Introduction to Dentistry Course
Introduction: The scope and changing role of dentistry in human health
A series of 2-3 lectures to give the incoming student an overview of the scope of the current discipline of dentistry and the emerging role of oral/dental diseases and conditions with systemic diseases and human health.
PART I: The oral cavity in health
- The normal appearance of primary and permanent dentition, oral mucosa, and the periodontium
- Normal inter-arch relationships of the permanent dentition. Introduction to occlusion
- The basic diagnostic tools in dentistry: Visual inspection of hard and soft tissues and the occlusion, the explorer, the periodontal probe, and dental radiographs. What these tools tell us about the oral cavity in health.
- Clinical exercises on each other using the basic clinical tools to determine normal parameters and to detect early changes associated with dental conditions and diseases.
- A small group discussion in which dental faculty presents normal findings (facilitating questions and answers form the students) through patient history, slides and radiographs.
PART II: The oral cavity in disease
- Introduction to coronal caries, root caries, the spread of caries to the pulp.
- Introduction to periodontal diseases. The role of plaque in the progression of gingivitis to chronic adult periodontal diseases. Early onset periodontal diseases.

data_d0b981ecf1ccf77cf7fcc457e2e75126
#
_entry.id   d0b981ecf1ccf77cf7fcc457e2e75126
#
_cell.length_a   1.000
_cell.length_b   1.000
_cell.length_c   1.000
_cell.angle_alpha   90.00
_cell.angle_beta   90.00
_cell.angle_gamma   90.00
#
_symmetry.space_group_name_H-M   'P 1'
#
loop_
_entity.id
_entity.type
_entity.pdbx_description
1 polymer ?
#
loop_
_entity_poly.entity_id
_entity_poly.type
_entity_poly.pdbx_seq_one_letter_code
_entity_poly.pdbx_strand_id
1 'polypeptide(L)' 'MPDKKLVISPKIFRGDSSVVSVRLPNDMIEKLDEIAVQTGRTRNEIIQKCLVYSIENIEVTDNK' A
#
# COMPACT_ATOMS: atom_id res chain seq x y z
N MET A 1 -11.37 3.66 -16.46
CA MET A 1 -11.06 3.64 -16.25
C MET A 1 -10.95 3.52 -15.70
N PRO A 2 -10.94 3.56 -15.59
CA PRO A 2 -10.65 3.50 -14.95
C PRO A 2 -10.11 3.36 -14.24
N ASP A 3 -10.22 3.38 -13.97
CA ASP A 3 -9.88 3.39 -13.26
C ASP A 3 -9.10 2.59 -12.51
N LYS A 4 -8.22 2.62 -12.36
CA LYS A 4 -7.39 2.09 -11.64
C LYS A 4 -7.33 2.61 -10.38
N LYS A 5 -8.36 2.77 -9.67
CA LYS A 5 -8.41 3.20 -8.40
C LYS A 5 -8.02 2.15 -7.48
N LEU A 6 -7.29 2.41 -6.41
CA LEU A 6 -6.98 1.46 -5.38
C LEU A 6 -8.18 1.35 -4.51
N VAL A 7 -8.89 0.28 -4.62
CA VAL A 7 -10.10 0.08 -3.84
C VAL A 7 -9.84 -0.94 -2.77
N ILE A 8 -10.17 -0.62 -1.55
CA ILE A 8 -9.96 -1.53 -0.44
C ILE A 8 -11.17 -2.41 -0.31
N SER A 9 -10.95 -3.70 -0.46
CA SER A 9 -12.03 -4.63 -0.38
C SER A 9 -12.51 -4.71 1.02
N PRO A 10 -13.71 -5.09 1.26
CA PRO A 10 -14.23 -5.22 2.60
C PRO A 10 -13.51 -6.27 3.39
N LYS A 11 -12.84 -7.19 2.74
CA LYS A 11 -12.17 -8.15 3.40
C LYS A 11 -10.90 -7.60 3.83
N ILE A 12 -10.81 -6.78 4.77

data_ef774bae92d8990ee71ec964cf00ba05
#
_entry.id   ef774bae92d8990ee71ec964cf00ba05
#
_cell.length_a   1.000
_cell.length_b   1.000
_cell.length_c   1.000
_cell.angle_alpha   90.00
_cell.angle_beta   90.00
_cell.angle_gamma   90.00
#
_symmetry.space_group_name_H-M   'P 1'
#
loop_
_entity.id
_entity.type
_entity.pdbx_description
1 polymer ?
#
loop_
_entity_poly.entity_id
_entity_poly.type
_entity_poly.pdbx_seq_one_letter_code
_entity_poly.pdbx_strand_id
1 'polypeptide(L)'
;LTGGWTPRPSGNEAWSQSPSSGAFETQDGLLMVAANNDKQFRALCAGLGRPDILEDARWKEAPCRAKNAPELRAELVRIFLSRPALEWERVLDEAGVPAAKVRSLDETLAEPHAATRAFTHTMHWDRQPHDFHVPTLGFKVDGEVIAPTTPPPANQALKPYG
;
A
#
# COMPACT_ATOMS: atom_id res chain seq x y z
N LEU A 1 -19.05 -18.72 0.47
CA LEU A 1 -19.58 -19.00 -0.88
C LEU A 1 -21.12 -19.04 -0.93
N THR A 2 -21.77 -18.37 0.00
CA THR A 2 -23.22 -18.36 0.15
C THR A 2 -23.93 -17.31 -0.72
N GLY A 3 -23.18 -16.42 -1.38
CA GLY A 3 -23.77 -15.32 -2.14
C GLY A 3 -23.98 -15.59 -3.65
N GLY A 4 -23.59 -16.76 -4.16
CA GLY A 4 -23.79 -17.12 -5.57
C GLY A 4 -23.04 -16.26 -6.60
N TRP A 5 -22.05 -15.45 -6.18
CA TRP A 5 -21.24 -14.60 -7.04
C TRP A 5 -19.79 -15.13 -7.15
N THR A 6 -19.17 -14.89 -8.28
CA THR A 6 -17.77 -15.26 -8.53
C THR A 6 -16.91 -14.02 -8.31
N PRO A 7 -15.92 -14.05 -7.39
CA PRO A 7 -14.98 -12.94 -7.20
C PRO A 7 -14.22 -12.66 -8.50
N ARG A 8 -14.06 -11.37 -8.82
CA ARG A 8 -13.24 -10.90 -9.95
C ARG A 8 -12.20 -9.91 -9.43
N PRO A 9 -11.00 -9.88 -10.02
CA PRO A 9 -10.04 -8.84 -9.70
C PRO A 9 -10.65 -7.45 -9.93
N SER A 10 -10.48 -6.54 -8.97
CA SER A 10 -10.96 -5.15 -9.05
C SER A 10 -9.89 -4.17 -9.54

- Abnormalities in the development of oral structures.
- Abnormalities in physiologic occlusion. Malocclusions, sequellae of tooth loss, TMJ dysfunction.
- Two small group sessions to discuss the basic oral conditions and diseases with emphasis on how diagnostic tools are used to assess these conditions through presentation of patient slides, clinical findings and radiographs. Similar in structure to the small group discussions in Week 2.
- One or two problem based exercises in which the student is presented with clinical data from a healthy mouth and a mouth with overt dental disease and asked in a series of questions to ascertain what is going on, what other information may be needed, and how we might treat such a condition. (This exercise for incoming student would be very basic at first and would be a framework for similar thinking exercises in following years with dental cases of increasing complexity--as introduced in the "patient centered care" and/or "scientific method" stream)
Part III: The Language of Dentistry
An introduction to the basic orientation terms in clinical dentistry as well as basic descriptive morphology and anatomy of the primary and permanent dentition. The purpose of this section is to give the student a framework both the first basic laboratory and clinical procedures as well as a foundation of the developmental processes in tooth formation.
- For the orientation of clinical dentistry section, there would be two lectures and a student clinical section on basic patient position and orientation. This section would coordinate with the material that would be given concurrently and later in the introductory courses in the patient centered care stream.
- For the section on basic dental morphology, there would be 3-4 lectures followed by 1-2 small seminars on tooth identification and crown and root morphology. This material would coordinate with and be followed by the basic laboratory procedures in the restorative dentistry stream.